Imagine you need a new heart. A doctor takes some skin cells and then transforms them into pluripotent stem cells.
The cells are injected into a pig embryo. The piglet is raised for six months, euthanized, and the heart transplanted into your chest with little concern of tissue rejection because your own DNA would be in the organ.
If such a procedure could be perfected, and scientists are working on it, it would end the organ shortage. Other than potential safety issues — some serious, for example, a porcine virus crossing the species barrier — what are the concerns?
Some say: "We would be killing the animals!" From an article exploring the ethical concerns in the Journal of Medical Ethics (abstract only):
One possible response to this argument is that it seems strange to object to using pigs to save people’s lives when it is generally regarded as acceptable to eat them.
Eating meat is not necessary for survival, while working organs are: as such, it actually seems more reasonable for pigs to be used to grow life-saving organs than to provide the luxury of meat.
However, any such argument is predicated on the assumption that it is ethical to eat animals in the first place.
Most people won’t care about that argument. The key would be to not allow animal rights terrorist-types to impede the necessary research.
But the pigs might not live piggy lives!
Another potential objection is that pigs can be farmed in an ethical way, enjoying relatively happy lives before being used to produce meat, while chimaera animals would have relatively short lives in order to meet the supply for organs and would also have to be kept in very sterile conditions, with potential adverse effects on their well-being.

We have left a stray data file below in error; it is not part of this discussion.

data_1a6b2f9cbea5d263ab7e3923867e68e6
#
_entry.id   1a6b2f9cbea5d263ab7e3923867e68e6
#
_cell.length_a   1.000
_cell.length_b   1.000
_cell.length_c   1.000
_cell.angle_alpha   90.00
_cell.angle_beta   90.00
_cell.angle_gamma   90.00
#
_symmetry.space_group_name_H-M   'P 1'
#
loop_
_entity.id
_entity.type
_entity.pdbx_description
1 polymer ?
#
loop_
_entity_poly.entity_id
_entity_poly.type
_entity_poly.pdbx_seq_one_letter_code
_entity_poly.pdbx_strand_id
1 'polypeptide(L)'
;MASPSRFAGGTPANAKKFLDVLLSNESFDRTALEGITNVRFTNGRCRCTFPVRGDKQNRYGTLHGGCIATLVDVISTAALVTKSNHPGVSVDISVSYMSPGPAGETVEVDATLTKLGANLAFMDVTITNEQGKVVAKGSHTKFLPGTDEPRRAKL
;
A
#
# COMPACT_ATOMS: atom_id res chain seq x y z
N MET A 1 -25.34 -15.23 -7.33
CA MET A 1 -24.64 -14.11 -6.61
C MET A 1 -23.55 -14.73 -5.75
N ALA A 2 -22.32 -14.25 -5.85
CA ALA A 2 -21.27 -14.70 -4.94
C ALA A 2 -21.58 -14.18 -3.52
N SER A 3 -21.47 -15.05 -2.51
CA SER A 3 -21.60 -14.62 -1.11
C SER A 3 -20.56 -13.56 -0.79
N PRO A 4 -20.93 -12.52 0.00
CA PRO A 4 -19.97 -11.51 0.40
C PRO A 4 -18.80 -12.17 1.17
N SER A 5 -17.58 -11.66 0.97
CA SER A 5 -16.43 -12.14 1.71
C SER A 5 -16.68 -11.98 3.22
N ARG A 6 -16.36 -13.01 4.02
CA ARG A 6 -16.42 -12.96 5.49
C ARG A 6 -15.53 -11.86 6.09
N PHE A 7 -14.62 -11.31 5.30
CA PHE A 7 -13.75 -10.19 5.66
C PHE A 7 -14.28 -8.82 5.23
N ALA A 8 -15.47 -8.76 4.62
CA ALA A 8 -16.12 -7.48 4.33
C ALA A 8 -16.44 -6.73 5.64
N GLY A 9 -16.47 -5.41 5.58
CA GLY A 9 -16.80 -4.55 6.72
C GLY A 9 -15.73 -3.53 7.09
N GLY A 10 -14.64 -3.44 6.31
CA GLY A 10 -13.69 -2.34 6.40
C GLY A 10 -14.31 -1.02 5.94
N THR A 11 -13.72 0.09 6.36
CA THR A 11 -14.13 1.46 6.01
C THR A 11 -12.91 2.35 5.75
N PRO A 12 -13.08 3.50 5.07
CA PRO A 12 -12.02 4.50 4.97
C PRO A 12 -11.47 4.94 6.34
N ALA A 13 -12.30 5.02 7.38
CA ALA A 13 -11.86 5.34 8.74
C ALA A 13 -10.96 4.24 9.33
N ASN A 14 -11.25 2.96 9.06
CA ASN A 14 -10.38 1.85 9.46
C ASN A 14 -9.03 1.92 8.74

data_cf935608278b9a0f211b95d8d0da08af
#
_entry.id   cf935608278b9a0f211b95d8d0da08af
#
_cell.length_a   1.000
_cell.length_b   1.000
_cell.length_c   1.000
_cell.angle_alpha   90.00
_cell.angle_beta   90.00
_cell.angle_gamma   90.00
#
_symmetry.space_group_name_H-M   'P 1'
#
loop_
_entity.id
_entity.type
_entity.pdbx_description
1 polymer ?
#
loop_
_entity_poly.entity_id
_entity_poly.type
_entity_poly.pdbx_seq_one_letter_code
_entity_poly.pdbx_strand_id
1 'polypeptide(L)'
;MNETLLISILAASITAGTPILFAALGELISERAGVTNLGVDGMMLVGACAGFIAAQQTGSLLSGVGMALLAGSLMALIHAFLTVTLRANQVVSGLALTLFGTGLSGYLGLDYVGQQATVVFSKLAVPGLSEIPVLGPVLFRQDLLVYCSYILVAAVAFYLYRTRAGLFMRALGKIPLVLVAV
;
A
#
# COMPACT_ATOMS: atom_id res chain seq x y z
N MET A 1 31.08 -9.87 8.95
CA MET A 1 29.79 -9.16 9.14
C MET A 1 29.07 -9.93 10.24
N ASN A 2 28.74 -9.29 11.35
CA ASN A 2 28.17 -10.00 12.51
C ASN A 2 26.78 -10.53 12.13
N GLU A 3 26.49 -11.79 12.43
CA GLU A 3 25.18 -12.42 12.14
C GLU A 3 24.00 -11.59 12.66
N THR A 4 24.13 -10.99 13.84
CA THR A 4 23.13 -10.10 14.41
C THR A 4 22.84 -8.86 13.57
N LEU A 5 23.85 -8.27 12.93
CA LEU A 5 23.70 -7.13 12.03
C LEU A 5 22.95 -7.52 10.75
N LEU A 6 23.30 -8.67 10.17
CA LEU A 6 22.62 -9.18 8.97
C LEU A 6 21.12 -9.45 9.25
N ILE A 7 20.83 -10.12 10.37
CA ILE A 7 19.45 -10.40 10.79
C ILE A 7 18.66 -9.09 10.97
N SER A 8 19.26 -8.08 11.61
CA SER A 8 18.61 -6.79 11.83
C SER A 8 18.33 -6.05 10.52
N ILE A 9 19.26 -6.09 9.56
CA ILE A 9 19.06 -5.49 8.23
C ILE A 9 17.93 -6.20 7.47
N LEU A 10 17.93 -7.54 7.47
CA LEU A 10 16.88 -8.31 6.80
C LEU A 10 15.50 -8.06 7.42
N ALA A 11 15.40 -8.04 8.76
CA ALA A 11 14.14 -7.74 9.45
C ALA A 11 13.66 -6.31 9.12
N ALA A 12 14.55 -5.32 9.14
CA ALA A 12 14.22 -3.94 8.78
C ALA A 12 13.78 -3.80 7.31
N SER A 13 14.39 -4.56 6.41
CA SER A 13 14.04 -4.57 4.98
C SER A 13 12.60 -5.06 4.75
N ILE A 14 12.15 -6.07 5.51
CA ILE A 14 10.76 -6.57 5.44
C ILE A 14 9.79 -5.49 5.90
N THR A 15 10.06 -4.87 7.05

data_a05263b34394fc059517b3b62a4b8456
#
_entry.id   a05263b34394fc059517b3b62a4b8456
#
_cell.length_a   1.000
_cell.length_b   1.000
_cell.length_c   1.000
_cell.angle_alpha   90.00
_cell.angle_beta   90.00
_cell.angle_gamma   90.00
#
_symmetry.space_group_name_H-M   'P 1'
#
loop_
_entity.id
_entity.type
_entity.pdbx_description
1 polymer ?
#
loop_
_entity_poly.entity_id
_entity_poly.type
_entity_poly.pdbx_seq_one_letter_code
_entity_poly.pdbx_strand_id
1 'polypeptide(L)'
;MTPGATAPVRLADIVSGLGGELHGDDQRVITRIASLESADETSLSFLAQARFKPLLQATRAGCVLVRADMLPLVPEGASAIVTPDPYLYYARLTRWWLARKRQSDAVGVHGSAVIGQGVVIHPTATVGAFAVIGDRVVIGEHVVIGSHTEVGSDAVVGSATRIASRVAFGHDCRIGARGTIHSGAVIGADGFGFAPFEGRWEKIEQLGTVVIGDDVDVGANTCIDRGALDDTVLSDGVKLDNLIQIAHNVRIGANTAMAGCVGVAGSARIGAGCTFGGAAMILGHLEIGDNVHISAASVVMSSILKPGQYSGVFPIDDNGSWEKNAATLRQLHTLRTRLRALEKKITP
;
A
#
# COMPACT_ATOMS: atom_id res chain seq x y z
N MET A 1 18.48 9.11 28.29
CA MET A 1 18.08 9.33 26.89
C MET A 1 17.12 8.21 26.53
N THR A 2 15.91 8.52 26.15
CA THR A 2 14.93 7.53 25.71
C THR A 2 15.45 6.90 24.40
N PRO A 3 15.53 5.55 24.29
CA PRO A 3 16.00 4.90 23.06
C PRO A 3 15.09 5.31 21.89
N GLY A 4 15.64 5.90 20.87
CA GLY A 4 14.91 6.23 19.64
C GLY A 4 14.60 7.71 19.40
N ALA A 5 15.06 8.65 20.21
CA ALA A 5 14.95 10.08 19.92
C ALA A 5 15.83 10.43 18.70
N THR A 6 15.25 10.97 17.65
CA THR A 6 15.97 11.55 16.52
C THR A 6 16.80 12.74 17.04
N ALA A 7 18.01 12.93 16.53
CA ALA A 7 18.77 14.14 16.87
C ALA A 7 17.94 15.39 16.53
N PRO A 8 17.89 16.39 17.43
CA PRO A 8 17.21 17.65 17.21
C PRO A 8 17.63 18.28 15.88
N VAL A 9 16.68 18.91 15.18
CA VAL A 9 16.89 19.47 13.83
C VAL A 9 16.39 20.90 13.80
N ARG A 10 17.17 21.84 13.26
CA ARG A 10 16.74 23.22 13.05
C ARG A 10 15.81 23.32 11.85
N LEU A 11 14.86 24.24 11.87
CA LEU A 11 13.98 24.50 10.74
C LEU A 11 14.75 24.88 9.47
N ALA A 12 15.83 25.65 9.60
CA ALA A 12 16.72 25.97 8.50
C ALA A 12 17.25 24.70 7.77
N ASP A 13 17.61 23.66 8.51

So what? They would never know another kind of life.
And here’s a final animal-welfare objection mentioned by the authors:
Finally, it should also be remembered that hundreds or perhaps thousands of animals will also need to be sacrificed as part of ongoing research into chimaera organs. While this is not very many in comparison with the number that will be sacrificed if the technique becomes widely used in humans, it should still be asked whether it is legitimate to use animals for this type of research.
Animal research is essential to improving human wellbeing. Given the many millions of animals sacrificed in the "grim good" of animal research every year, I can’t see why this potential objection should slow us down in the least.
The authors argue for pursuing all forms of increasing organ availability, including animal chimera organs. Some proposals involve unethical (to me) proposals involving humans, but we need not get into that here.
If the significant safety issues involving the use of animal organs can be overcome, I say: "Full speed ahead!"